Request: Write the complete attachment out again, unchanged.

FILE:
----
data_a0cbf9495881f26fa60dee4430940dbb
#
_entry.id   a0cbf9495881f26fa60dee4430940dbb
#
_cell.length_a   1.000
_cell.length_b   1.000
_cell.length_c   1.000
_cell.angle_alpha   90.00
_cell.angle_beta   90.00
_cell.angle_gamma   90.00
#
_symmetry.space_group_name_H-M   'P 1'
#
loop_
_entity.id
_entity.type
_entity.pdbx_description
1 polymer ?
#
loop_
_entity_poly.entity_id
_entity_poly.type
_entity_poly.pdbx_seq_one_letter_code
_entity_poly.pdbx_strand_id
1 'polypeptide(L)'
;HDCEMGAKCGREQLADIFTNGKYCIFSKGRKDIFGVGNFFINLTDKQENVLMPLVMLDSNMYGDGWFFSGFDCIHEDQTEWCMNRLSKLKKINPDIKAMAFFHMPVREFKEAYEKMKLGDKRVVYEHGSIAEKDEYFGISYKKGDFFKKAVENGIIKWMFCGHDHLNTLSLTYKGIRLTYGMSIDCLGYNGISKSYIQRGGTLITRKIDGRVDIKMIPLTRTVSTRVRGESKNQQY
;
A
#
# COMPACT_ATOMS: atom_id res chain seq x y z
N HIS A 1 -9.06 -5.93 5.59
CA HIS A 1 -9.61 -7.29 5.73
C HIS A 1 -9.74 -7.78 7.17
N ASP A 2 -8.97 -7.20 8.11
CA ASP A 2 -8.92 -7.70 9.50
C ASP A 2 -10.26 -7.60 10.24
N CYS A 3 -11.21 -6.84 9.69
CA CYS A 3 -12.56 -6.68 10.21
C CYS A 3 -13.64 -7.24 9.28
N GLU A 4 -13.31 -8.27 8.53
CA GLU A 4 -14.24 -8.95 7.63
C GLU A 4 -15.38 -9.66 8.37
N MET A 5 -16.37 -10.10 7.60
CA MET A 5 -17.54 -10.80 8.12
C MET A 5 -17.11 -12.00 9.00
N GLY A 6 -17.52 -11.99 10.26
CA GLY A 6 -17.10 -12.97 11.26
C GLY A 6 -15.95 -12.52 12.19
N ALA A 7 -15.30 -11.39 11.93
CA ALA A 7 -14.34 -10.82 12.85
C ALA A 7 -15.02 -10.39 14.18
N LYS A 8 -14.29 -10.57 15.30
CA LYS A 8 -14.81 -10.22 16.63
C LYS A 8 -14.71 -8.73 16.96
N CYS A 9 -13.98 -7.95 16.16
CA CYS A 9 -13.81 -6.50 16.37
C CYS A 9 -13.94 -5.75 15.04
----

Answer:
data_a0cbf9495881f26fa60dee4430940dbb
#
_entry.id   a0cbf9495881f26fa60dee4430940dbb
#
_cell.length_a   1.000
_cell.length_b   1.000
_cell.length_c   1.000
_cell.angle_alpha   90.00
_cell.angle_beta   90.00
_cell.angle_gamma   90.00
#
_symmetry.space_group_name_H-M   'P 1'
#
loop_
_entity.id
_entity.type
_entity.pdbx_description
1 polymer ?
#
loop_
_entity_poly.entity_id
_entity_poly.type
_entity_poly.pdbx_seq_one_letter_code
_entity_poly.pdbx_strand_id
1 'polypeptide(L)'
;HDCEMGAKCGREQLADIFTNGKYCIFSKGRKDIFGVGNFFINLTDKQENVLMPLVMLDSNMYGDGWFFSGFDCIHEDQTEWCMNRLSKLKKINPDIKAMAFFHMPVREFKEAYEKMKLGDKRVVYEHGSIAEKDEYFGISYKKGDFFKKAVENGIIKWMFCGHDHLNTLSLTYKGIRLTYGMSIDCLGYNGISKSYIQRGGTLITRKIDGRVDIKMIPLTRTVSTRVRGESKNQQY
;
A
#
# COMPACT_ATOMS: atom_id res chain seq x y z
N HIS A 1 -9.06 -5.93 5.59
CA HIS A 1 -9.61 -7.29 5.73
C HIS A 1 -9.74 -7.78 7.17
N ASP A 2 -8.97 -7.20 8.11
CA ASP A 2 -8.92 -7.70 9.50
C ASP A 2 -10.26 -7.60 10.24
N CYS A 3 -11.21 -6.84 9.69
CA CYS A 3 -12.56 -6.68 10.21
C CYS A 3 -13.64 -7.24 9.28
N GLU A 4 -13.31 -8.27 8.53
CA GLU A 4 -14.24 -8.95 7.63
C GLU A 4 -15.38 -9.66 8.37
N MET A 5 -16.37 -10.10 7.60
CA MET A 5 -17.54 -10.80 8.12
C MET A 5 -17.11 -12.00 9.00
N GLY A 6 -17.52 -11.99 10.26
CA GLY A 6 -17.10 -12.97 11.26
C GLY A 6 -15.95 -12.52 12.19
N ALA A 7 -15.30 -11.39 11.93
CA ALA A 7 -14.34 -10.82 12.85
C ALA A 7 -15.02 -10.39 14.18
N LYS A 8 -14.29 -10.57 15.30
CA LYS A 8 -14.81 -10.22 16.63
C LYS A 8 -14.71 -8.73 16.96
N CYS A 9 -13.98 -7.95 16.16
CA CYS A 9 -13.81 -6.50 16.37
C CYS A 9 -13.94 -5.75 15.04